Feedback is not the same as rewriting a student’s essay or providing extensive edits. When you provide extensive edits or essentially rewrite sections of a student’s essay, you signal to students that their work is inherently incorrect and full of mistakes. Rarely does this message promote learning, nor does it show students what they’ve done well or why your changes constitute an improvement. Instead, use your comments to focus on a limited number of problematic writing patterns, and explain how a student might address them. Examples include grammatical or organizational issues. When providing corrective feedback, also indicate what is working well in an assignment. Make sure your corrective feedback doesn’t conflict with your complimentary feedback.
1. Make your feedback as specific as possible.
Instead of writing “Nice work!” or “Unclear,” provide specific, targeted feedback. What’s laudable about the assignment? What aspects of the work contribute to lack of clarity?
2. Tailor your feedback to the assignment.
Before you prepare your comments, review the assignment criteria and your grading rubric to help identify the most important aspects of the assignment on which to provide feedback. If the assignment is a creative endeavor, such as an interactive presentation, a website, or a visual design, decide on your feedback mechanism. If appropriate, you might create a screen capture video of yourself clicking through the material with spoken audio feedback rather than purely written feedback. If the assignment is a group project, use your assignment guidelines to help you decide what feedback should be provided to the entire group and what feedback should be shared with individual group members.
3. Consider feedback as a way to start a conversation with students.
Besides envisioning feedback as a one-way transmission from you to students, consider asking students to submit a self-reflection along with their assignment. This technique can be a useful way of discovering what students think about their own work, aiding you in crafting feedback that will be most helpful to them. In your feedback, you might also ask students direct questions and expect them to respond.
4. Use your feedback to inform future lessons.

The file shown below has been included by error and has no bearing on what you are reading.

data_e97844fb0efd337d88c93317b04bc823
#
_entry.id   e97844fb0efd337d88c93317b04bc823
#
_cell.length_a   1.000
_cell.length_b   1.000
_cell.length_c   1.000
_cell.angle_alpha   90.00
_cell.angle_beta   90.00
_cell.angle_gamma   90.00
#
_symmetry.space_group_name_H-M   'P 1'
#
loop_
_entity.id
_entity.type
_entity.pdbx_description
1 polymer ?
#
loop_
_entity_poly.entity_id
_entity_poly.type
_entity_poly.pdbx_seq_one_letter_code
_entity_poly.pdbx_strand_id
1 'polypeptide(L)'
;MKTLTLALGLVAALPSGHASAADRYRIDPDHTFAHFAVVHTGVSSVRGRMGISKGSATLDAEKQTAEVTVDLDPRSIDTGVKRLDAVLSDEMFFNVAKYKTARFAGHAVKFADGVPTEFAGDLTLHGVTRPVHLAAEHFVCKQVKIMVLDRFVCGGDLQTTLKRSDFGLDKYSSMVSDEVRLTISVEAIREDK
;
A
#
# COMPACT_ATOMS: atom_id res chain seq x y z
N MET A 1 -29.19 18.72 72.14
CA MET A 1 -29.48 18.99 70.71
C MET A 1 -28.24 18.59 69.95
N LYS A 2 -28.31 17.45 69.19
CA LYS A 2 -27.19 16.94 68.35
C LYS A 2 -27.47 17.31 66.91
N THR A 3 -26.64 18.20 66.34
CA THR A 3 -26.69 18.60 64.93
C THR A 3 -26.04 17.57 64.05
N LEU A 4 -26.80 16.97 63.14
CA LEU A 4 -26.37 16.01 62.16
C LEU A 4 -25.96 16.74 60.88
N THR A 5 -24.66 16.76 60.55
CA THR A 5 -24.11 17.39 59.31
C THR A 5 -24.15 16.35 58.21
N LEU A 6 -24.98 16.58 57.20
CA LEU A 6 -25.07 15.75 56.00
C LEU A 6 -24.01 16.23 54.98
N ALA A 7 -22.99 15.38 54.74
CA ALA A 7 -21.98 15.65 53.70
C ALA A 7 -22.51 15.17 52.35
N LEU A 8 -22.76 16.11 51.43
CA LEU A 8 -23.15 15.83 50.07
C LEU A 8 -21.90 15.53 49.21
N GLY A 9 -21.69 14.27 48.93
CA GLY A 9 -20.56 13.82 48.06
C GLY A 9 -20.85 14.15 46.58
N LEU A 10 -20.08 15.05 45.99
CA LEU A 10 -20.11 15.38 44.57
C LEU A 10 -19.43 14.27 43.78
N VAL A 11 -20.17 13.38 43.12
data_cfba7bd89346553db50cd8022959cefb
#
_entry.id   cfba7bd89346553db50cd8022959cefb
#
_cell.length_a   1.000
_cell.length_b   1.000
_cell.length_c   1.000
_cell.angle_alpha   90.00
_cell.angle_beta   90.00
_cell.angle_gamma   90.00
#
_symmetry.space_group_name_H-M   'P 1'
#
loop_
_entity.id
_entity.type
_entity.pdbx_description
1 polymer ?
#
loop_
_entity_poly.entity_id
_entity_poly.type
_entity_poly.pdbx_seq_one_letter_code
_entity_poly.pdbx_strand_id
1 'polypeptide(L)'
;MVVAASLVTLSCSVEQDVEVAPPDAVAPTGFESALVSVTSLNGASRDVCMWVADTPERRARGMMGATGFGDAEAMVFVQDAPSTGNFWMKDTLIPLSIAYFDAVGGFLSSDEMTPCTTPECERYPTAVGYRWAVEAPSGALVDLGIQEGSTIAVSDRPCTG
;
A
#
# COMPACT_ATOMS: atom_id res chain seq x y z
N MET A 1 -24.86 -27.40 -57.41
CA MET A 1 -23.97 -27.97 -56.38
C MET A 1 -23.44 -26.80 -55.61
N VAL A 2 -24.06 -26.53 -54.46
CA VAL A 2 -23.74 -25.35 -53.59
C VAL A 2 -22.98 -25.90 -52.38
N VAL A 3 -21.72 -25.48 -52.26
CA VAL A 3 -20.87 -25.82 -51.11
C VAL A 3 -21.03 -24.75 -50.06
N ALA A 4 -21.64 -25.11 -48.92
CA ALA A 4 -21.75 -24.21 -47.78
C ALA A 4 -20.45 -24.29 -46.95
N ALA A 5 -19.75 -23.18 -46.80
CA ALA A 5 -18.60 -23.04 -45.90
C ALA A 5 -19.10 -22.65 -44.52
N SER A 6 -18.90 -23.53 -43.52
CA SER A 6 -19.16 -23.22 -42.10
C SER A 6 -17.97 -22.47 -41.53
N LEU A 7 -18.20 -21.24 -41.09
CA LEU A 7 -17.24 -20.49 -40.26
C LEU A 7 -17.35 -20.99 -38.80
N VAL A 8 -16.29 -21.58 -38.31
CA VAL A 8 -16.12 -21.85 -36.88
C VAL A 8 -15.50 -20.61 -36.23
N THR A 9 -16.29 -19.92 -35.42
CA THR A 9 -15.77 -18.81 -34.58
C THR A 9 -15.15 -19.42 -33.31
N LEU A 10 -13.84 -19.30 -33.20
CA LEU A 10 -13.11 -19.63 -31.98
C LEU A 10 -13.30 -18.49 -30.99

When you find yourself providing similar feedback to several students, it might be time to revisit the concept or issue in class or through a class-wide announcement in the course learning management system. You might provide anonymous examples of successful and unsuccessful assignments. Other possibilities include re-teaching a concept or reviewing the best way to employ a particular skill. Use your feedback to inform your own teaching as well as to help your students learn your course concepts.
5. Develop strategies that make providing feedback more efficient.
Depending on the type of assignment and its relative weight in the curriculum, you might establish guidelines for yourself on how you will provide feedback. Use rubrics or checklists to support your review of the work and organize your feedback in line with the assignment criteria. Set aside an appropriate amount of time to write feedback, ensuring you can return assignments to students within a reasonable time frame. Try to devote equitable amounts of time and effort to commenting on each student’s work. You might find that deciding upon a maximum number of suggestions or areas for improvement for each student will help you prioritize your comments and give you clear focus. Or, if providing individualized feedback is not feasible, especially for smaller assignments, you might provide the whole class with a summary of feedback with common successes and areas for improvement across all students’ work.